Chasing rainbows

The novel I’m currently working on has as one of its themes the point in life when a person senses that they have passed their peak: their high point of strength, beauty, power and respect from others. The best is in the past, and ahead lies only a long decline. Because I’m pursuing such thoughts I pick up passing references to the theme, and I have a memory of an article recently read (I can’t track it down) that illuminates it. The subject of the article was a poet who, having reached the age of 70 without becoming famous, wins the Pulitzer Prize. He feels gratified, and vindicated, and all that you’d expect, but also something else, something strangely closer to dismay. To explain this he refers to the two climbers who recently spent nineteen days clawing their way up a sheer rock face. On reaching the top they were met by awed reporters, acclaiming their achievement. The applause bewildered the climbers. The moment they got to the top, the experience was over: the thing they climbed for had stopped. It was not a moment to celebrate, but to lament.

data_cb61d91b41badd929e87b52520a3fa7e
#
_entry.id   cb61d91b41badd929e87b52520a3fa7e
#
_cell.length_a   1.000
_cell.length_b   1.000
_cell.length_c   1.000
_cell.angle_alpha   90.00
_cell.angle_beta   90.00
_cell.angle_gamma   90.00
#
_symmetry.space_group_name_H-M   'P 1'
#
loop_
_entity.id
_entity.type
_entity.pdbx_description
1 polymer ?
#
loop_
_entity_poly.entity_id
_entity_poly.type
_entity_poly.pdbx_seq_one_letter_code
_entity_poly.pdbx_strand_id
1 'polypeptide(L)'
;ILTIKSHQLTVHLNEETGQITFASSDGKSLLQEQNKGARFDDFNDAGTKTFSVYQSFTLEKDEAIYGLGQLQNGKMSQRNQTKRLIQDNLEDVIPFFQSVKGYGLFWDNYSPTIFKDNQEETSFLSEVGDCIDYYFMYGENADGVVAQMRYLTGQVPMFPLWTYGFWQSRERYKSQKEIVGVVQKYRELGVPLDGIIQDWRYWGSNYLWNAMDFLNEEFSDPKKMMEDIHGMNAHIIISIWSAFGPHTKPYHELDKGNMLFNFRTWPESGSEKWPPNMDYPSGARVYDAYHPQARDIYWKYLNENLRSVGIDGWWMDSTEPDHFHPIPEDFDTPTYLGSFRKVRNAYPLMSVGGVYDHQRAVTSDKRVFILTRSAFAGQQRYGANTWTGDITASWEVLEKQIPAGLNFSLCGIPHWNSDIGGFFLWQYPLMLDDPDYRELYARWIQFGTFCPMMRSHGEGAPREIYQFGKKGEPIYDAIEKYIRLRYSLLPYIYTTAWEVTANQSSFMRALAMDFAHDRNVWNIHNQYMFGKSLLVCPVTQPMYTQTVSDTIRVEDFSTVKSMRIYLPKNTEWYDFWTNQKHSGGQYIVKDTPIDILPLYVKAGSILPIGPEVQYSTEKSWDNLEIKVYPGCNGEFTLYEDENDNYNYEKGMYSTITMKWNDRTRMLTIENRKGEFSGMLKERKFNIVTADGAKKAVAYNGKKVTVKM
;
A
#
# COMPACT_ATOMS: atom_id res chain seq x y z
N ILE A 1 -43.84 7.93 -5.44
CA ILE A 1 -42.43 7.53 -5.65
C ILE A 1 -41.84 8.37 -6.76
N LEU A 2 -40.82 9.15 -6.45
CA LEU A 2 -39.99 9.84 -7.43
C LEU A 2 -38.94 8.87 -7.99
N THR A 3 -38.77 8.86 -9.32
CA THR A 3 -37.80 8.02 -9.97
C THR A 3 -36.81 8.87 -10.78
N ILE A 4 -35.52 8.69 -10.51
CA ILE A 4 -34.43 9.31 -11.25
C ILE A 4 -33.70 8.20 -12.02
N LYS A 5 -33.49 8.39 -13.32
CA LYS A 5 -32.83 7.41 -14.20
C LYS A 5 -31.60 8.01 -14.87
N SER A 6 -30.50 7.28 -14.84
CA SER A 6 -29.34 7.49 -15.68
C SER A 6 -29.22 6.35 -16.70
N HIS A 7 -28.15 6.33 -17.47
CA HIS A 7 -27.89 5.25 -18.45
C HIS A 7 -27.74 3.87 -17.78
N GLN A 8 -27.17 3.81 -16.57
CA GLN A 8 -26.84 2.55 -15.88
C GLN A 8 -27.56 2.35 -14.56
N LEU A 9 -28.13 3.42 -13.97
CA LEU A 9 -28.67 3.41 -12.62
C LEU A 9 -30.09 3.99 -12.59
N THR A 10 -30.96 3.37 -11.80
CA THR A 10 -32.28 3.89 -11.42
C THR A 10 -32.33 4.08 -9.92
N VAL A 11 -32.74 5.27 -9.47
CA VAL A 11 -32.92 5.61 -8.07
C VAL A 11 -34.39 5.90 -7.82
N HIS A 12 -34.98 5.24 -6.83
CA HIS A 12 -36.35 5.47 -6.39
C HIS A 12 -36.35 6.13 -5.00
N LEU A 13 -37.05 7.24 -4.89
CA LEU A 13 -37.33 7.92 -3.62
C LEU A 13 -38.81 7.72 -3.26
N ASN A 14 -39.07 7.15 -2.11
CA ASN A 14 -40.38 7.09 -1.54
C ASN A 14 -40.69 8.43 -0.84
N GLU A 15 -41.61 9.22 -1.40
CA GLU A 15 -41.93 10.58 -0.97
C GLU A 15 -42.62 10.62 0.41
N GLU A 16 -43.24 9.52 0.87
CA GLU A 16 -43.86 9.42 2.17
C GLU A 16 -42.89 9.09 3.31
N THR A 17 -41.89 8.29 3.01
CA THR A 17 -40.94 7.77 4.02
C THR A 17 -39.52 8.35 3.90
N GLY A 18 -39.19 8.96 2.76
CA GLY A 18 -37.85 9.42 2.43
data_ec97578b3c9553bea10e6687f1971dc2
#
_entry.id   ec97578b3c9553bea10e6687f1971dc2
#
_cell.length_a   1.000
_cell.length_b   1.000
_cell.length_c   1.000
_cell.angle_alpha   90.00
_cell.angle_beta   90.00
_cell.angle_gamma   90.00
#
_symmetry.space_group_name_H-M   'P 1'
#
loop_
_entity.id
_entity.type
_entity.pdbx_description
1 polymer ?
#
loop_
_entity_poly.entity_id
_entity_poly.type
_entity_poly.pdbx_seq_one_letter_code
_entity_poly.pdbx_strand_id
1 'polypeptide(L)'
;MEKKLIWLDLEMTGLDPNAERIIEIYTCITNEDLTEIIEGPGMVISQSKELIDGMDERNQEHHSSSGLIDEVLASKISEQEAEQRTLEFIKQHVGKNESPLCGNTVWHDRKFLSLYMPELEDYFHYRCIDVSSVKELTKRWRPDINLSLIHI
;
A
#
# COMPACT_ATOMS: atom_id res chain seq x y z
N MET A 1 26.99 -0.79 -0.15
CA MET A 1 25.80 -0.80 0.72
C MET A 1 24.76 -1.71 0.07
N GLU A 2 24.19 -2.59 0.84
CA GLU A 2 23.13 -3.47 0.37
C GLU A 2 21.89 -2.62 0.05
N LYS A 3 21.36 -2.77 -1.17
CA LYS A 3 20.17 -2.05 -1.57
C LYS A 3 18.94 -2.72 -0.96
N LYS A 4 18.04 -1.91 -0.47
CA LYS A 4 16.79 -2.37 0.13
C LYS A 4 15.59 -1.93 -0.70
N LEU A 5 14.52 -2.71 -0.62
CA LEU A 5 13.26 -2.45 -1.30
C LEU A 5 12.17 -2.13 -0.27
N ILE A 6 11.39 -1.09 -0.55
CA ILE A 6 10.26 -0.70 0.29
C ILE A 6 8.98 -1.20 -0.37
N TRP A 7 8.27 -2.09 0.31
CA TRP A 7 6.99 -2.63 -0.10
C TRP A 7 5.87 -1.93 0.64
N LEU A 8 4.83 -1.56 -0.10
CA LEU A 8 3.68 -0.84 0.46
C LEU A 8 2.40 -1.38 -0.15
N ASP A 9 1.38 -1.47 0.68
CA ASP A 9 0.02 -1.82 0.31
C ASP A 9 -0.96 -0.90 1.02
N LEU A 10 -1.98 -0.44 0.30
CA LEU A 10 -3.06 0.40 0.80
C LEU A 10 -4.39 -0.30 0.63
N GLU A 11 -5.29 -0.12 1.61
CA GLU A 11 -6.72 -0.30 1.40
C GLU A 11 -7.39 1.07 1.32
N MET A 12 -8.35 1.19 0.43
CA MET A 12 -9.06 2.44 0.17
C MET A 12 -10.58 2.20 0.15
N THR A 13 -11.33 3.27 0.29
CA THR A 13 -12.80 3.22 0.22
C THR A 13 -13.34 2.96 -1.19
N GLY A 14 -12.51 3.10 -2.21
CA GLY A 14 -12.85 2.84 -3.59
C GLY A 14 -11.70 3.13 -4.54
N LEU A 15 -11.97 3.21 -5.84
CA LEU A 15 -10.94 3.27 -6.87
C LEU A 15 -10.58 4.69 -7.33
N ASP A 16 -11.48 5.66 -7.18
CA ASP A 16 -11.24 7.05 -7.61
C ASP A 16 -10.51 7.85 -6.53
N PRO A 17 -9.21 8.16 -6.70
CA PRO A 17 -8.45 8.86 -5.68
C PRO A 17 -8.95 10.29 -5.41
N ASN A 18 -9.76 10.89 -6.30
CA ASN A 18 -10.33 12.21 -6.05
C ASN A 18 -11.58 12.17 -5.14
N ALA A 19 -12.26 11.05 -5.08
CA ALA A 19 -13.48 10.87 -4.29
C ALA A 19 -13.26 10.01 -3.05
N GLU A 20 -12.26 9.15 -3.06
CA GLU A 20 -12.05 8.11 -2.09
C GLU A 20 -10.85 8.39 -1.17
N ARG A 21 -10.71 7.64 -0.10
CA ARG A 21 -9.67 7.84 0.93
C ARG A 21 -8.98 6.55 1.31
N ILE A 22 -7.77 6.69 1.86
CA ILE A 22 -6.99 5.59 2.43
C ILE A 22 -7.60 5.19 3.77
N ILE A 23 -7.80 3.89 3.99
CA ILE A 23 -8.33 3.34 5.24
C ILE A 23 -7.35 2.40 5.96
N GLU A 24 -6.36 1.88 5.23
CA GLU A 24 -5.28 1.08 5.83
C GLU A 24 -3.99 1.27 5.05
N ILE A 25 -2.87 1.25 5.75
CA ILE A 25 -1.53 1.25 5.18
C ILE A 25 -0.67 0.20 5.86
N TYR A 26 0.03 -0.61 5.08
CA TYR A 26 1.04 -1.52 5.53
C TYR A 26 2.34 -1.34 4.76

I find this a powerful image. Perhaps it’s no more than a re-stating of the old adage ‘To journey is better than to arrive’; the trouble is, no one really believes that. I want to arrive at my destination. I want to achieve my goal. But I live in time: there is no arrival. No sooner is a goal achieved than I must set a new goal. So in brutal truth, I had better pay attention to the journey. The goals I set myself turn out to be mirages. They melt away as I reach them.

This means, at its most basic, I should never do a job I hate because it pays well. I should never neglect my emotional life because I’m too busy becoming successful. Maybe even, and I write this as a hard worker, I shouldn’t work too hard. And it also means, I should give up punishing myself for falling short of self-created goals. I’m ashamed to admit it, but however well I do, I always reach for more, and when I hit the point at which the more is beyond my reach, I feel regret. I feel disappointed. But the regret is pointless, and the disappointment is missing the point.

I doubt if I’ll learn from this, or change my habits of mind. But I write it down to focus my thoughts, and to give myself strength.